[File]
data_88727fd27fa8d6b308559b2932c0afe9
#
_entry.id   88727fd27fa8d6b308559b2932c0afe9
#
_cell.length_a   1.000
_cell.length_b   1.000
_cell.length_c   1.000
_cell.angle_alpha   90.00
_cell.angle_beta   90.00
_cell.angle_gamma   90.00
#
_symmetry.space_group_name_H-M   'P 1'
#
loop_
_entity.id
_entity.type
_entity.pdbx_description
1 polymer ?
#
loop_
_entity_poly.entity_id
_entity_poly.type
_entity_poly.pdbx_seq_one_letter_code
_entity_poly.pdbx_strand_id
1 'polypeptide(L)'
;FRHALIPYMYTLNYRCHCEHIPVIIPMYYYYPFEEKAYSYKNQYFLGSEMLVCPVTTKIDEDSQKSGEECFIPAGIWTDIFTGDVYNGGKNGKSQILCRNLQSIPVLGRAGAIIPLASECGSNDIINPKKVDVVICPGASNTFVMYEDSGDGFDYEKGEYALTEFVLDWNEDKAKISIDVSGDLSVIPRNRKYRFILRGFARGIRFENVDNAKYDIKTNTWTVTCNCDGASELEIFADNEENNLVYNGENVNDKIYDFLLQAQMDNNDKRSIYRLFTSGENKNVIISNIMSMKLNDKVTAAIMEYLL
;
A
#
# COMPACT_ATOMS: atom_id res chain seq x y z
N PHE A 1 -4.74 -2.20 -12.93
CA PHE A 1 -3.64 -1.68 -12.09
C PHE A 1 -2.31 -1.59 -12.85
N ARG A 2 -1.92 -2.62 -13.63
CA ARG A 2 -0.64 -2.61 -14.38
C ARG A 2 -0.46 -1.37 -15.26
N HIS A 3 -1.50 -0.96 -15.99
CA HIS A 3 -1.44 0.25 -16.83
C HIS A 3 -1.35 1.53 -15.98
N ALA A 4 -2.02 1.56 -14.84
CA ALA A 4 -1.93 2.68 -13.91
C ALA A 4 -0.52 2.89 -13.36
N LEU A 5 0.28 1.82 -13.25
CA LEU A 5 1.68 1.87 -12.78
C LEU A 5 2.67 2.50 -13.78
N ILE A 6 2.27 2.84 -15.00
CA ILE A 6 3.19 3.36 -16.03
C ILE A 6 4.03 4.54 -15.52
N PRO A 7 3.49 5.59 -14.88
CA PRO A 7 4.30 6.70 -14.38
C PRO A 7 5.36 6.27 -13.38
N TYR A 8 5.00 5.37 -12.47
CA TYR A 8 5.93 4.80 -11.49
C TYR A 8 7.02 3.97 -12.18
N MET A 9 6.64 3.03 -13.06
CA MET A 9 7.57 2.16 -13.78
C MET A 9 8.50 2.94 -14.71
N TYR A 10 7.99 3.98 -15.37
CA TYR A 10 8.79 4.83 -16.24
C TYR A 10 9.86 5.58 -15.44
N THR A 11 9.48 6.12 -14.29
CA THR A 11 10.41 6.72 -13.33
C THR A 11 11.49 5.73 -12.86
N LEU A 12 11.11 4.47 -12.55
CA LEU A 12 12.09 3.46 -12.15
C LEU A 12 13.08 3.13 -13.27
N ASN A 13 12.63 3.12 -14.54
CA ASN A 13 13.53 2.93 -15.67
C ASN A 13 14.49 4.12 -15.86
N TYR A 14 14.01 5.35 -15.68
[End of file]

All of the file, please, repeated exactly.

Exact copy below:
data_88727fd27fa8d6b308559b2932c0afe9
#
_entry.id   88727fd27fa8d6b308559b2932c0afe9
#
_cell.length_a   1.000
_cell.length_b   1.000
_cell.length_c   1.000
_cell.angle_alpha   90.00
_cell.angle_beta   90.00
_cell.angle_gamma   90.00
#
_symmetry.space_group_name_H-M   'P 1'
#
loop_
_entity.id
_entity.type
_entity.pdbx_description
1 polymer ?
#
loop_
_entity_poly.entity_id
_entity_poly.type
_entity_poly.pdbx_seq_one_letter_code
_entity_poly.pdbx_strand_id
1 'polypeptide(L)'
;FRHALIPYMYTLNYRCHCEHIPVIIPMYYYYPFEEKAYSYKNQYFLGSEMLVCPVTTKIDEDSQKSGEECFIPAGIWTDIFTGDVYNGGKNGKSQILCRNLQSIPVLGRAGAIIPLASECGSNDIINPKKVDVVICPGASNTFVMYEDSGDGFDYEKGEYALTEFVLDWNEDKAKISIDVSGDLSVIPRNRKYRFILRGFARGIRFENVDNAKYDIKTNTWTVTCNCDGASELEIFADNEENNLVYNGENVNDKIYDFLLQAQMDNNDKRSIYRLFTSGENKNVIISNIMSMKLNDKVTAAIMEYLL
;
A
#
# COMPACT_ATOMS: atom_id res chain seq x y z
N PHE A 1 -4.74 -2.20 -12.93
CA PHE A 1 -3.64 -1.68 -12.09
C PHE A 1 -2.31 -1.59 -12.85
N ARG A 2 -1.92 -2.62 -13.63
CA ARG A 2 -0.64 -2.61 -14.38
C ARG A 2 -0.46 -1.37 -15.26
N HIS A 3 -1.50 -0.96 -15.99
CA HIS A 3 -1.44 0.25 -16.83
C HIS A 3 -1.35 1.53 -15.98
N ALA A 4 -2.02 1.56 -14.84
CA ALA A 4 -1.93 2.68 -13.91
C ALA A 4 -0.52 2.89 -13.36
N LEU A 5 0.28 1.82 -13.25
CA LEU A 5 1.68 1.87 -12.78
C LEU A 5 2.67 2.50 -13.78
N ILE A 6 2.27 2.84 -15.00
CA ILE A 6 3.19 3.36 -16.03
C ILE A 6 4.03 4.54 -15.52
N PRO A 7 3.49 5.59 -14.88
CA PRO A 7 4.30 6.70 -14.38
C PRO A 7 5.36 6.27 -13.38
N TYR A 8 5.00 5.37 -12.47
CA TYR A 8 5.93 4.80 -11.49
C TYR A 8 7.02 3.97 -12.18
N MET A 9 6.64 3.03 -13.06
CA MET A 9 7.57 2.16 -13.78
C MET A 9 8.50 2.94 -14.71
N TYR A 10 7.99 3.98 -15.37
CA TYR A 10 8.79 4.83 -16.24
C TYR A 10 9.86 5.58 -15.44
N THR A 11 9.48 6.12 -14.29
CA THR A 11 10.41 6.72 -13.33
C THR A 11 11.49 5.73 -12.86
N LEU A 12 11.11 4.47 -12.55
CA LEU A 12 12.09 3.46 -12.15
C LEU A 12 13.08 3.13 -13.27
N ASN A 13 12.63 3.12 -14.54
CA ASN A 13 13.53 2.93 -15.67
C ASN A 13 14.49 4.12 -15.86
N TYR A 14 14.01 5.35 -15.68